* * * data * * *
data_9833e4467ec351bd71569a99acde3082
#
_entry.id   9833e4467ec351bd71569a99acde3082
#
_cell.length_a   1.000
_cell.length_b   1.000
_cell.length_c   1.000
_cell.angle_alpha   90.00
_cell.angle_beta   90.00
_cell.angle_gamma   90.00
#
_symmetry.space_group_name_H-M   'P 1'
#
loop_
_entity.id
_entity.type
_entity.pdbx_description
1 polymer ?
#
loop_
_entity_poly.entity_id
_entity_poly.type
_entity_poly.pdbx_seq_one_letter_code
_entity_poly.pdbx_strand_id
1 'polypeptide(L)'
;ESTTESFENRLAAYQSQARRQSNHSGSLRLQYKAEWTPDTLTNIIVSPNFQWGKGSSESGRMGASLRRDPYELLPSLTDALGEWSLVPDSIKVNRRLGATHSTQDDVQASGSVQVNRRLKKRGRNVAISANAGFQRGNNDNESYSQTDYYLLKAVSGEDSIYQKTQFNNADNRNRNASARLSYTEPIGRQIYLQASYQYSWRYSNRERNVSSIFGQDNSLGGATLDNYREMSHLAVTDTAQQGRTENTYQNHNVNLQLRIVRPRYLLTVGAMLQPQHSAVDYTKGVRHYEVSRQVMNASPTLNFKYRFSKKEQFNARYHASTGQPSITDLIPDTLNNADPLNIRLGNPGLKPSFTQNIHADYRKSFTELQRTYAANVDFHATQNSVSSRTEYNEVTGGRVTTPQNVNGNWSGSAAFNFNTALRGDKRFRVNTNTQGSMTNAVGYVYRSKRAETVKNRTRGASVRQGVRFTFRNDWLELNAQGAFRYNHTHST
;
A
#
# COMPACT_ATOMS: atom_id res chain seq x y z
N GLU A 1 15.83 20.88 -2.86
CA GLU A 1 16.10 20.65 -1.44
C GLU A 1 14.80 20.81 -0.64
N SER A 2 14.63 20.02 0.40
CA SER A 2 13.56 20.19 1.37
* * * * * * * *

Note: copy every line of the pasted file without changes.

data_9833e4467ec351bd71569a99acde3082
#
_entry.id   9833e4467ec351bd71569a99acde3082
#
_cell.length_a   1.000
_cell.length_b   1.000
_cell.length_c   1.000
_cell.angle_alpha   90.00
_cell.angle_beta   90.00
_cell.angle_gamma   90.00
#
_symmetry.space_group_name_H-M   'P 1'
#
loop_
_entity.id
_entity.type
_entity.pdbx_description
1 polymer ?
#
loop_
_entity_poly.entity_id
_entity_poly.type
_entity_poly.pdbx_seq_one_letter_code
_entity_poly.pdbx_strand_id
1 'polypeptide(L)'
;ESTTESFENRLAAYQSQARRQSNHSGSLRLQYKAEWTPDTLTNIIVSPNFQWGKGSSESGRMGASLRRDPYELLPSLTDALGEWSLVPDSIKVNRRLGATHSTQDDVQASGSVQVNRRLKKRGRNVAISANAGFQRGNNDNESYSQTDYYLLKAVSGEDSIYQKTQFNNADNRNRNASARLSYTEPIGRQIYLQASYQYSWRYSNRERNVSSIFGQDNSLGGATLDNYREMSHLAVTDTAQQGRTENTYQNHNVNLQLRIVRPRYLLTVGAMLQPQHSAVDYTKGVRHYEVSRQVMNASPTLNFKYRFSKKEQFNARYHASTGQPSITDLIPDTLNNADPLNIRLGNPGLKPSFTQNIHADYRKSFTELQRTYAANVDFHATQNSVSSRTEYNEVTGGRVTTPQNVNGNWSGSAAFNFNTALRGDKRFRVNTNTQGSMTNAVGYVYRSKRAETVKNRTRGASVRQGVRFTFRNDWLELNAQGAFRYNHTHST
;
A
#
# COMPACT_ATOMS: atom_id res chain seq x y z
N GLU A 1 15.83 20.88 -2.86
CA GLU A 1 16.10 20.65 -1.44
C GLU A 1 14.80 20.81 -0.64
N SER A 2 14.63 20.02 0.40
CA SER A 2 13.56 20.19 1.37